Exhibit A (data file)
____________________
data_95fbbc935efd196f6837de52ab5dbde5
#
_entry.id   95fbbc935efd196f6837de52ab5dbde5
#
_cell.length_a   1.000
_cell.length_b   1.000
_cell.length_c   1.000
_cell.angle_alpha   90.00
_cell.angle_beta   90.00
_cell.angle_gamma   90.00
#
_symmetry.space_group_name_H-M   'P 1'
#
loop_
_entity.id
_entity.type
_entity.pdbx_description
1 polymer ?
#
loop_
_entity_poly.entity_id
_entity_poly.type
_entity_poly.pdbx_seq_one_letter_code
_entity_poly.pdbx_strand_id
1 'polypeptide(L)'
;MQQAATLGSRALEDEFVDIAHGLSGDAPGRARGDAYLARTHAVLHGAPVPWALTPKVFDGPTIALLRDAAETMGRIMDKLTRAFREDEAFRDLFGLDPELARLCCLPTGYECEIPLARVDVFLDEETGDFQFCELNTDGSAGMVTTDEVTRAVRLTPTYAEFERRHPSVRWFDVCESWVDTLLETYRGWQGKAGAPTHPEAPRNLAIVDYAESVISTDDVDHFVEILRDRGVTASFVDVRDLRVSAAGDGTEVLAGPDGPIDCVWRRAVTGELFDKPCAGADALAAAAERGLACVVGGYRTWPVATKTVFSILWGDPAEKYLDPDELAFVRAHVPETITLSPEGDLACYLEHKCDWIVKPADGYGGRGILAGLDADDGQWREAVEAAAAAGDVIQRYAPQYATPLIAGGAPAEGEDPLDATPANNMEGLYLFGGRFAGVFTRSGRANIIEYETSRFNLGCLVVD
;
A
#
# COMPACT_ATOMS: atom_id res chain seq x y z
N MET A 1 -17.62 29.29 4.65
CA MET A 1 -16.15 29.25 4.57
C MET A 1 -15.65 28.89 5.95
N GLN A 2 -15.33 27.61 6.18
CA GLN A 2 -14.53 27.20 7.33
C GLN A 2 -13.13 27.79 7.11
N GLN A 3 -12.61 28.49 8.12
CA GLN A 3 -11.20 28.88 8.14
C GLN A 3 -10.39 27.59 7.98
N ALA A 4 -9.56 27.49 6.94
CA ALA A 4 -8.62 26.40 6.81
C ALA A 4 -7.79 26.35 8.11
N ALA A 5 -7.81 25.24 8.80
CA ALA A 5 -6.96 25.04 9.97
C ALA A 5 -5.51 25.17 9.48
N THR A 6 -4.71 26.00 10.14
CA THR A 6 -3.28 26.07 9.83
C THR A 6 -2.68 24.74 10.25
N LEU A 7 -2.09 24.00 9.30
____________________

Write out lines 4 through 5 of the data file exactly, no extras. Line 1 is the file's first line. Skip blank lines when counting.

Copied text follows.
#
_cell.length_a   1.000